FA CUP FEATURE: Stevenage coach Nicky Shorey out to make more memories at Reading as he recalls the ‘surreal’ day he played for England against the mighty Brazil
PUBLISHED: 12:15 16 January 2018 | UPDATED: 15:17 17 January 2018
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The memory burns bright even for such a modest man.
June 1, 2007. England hosted Brazil at the revamped Wembley Stadium in front of 88,745 fans.
The so-called ‘Golden Generation’ were on the pitch. A quick scan of the line-up 11 years on reveals captain and leader, if not Three Lions legend, John Terry led the team out. Steven Gerrard and Frankie Lampard paired up in middle, with the former already a Champions League winner and the latter to lift the trophy five years later.
A previous Real Madrid forward – and past European Footballer of the Year winner – Michael Owen played up front while David ‘Goldenballs’ Beckham was in midfield.
And at left-back during the creditable 1-1 draw was Romford-born Nicholas Robert Shorey.
If you were to do a double take at the name you wouldn’t have been the only one.
For the-then Reading man Nicky Shorey did so too. Despite starring for the Biscuitmen in their successful quest in reaching the promised land of the Premier League, earning a reputation as a reliable left-footed player not afraid to supplement attacks, Shorey too was a little disconcerted to see his name on the teamsheet.
Speaking to CometSport he recalled that distant match with a large does of wonder.
“It’s still surreal to this day when people ask me about it”, he says with the merest hint of a smile betraying incredulity more than a decade on.
“I always say the same thing, I go round my mum and dads and there’s a picture of Beckham, Carragher, JT, the whole team – and friends and family always joke: ‘Who’s that little guy standing next to David Beckham?’
“It was a dream you know, especially because we just got promoted that season and we just did really well and to get that on top of it is unreal.
“The thing with football is that one minute you could be playing in the Championsip , the next against Rondaldinho at Wembley.
“It throws up things out of nowhere.
“I see pictures and I get the hairs on the back of my neck stand up so I’m very lucky to have had that.”
When this correspondent mentions he attended the Brazil game, quick as a flash the good-natured Shorey shoots back with a joke: “I bet you were one of those booing me’, before adding with an endearing observation, “I felt exactly as you did going as a fan,” before concluding: “It was a surreal day but probably the best achievement in my career and I’m thankful I was lucky enough to do that.”
Shorey’s legacy at Reading is assured at the Berkshire club where his quality, honesty and consistency over the course of two spells totalling eight years was surely enough to elevate him into the pantheon of Royals greats including the legendary Robin Friday, Trevor Senior and Steve Death.
Yet Shorey is now forging a second career in football.
As a bright, young English coach, helping the highly-rated Darren Sarll navigate through the difficult obstacles of League Two sides who prefer route one to the enterprising attacking intensity the North Herts side show on good days.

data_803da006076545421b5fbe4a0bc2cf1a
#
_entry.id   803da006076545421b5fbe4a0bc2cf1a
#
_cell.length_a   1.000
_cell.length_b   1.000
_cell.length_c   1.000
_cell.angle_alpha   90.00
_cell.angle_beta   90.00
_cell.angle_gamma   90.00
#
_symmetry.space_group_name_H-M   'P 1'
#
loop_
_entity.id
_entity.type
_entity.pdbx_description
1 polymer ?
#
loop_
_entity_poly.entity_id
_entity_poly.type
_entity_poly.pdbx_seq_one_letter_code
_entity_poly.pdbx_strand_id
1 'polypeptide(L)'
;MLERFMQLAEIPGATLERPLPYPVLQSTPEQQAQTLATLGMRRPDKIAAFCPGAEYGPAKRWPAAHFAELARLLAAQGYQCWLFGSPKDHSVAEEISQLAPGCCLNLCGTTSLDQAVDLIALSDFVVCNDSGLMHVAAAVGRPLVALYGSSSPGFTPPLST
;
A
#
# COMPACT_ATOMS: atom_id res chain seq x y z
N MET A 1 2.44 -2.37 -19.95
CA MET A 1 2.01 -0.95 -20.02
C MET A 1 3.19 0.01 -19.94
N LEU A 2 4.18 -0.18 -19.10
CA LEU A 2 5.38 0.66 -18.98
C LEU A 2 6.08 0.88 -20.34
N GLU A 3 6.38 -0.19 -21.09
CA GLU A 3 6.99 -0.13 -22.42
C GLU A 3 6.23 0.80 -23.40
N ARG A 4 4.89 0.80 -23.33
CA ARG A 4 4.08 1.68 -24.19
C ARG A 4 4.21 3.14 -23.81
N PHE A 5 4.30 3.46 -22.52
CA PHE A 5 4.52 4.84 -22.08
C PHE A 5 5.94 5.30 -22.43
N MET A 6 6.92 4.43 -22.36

With Boro drawn out of the hat to face Jaap Stam’s Reading side in the third round of the FA Cup, after an excellent 5-2 thumping of Swindon Town in the previous round following a 5-0 defeat of Northern Premier League Nantwich Town in the first round, hopes were high of an upset against the struggling visitors to the homely Lamex.
The goalless stalemate on the day belied the attacking verve of Sarrl’s side as the teams prepare to clash again at the Madjeski Stadium on Tuesday evening.
How did Shorey feel?
“I remember watching the draw and saw the ball come up. I thought I’ll check the numbers again and was shocked. It was like it was meant to be.
“Things like that just happen don’t they? My dad still works there so he’s trying to get the formation out of me.
“We just want to win the tie.”
As Stevenage prepare to give their all in the hope of an upset – and a place in the fourth round away to either Carlisle or Sheffield Wednesday – Shorey, like all good professionals is only looking at the result.
“We’ll be looking to beat Reading. I won’t be thinking about anything else.
“I’m there to go and do my job like the rest of us, and if we get a win I might get a bit more emotional but I’m looking to do my job just like every game really.
“The good thing about Reading is there is still so many people working there from when I was there.
“It’s got that feel about it and it’s nice to see all those people and I still stay in contact with former players that I used to play with.
“Apart from my dad at the moment. He’s been keeping quiet – he hasn’t answered his phone this week!”
Shorey won’t feel a pang of emotion when the teams come out at 8pm?
“No”, he replies emphatically. “That’s for afterwards and as a coach its all about the players, they worked hard to get there so it should all be about them.”
Shorey saves the sentimentality for those rare moments when he looks at the picture hanging proudly on the wall of his parents home of the day he played for England against the mighty Brazil all those years ago.
For this rising young coach is out to make more memories at Reading.
But this time he hopes it will be with Stevenage FC.
Follow Layth on Twitter @laythy29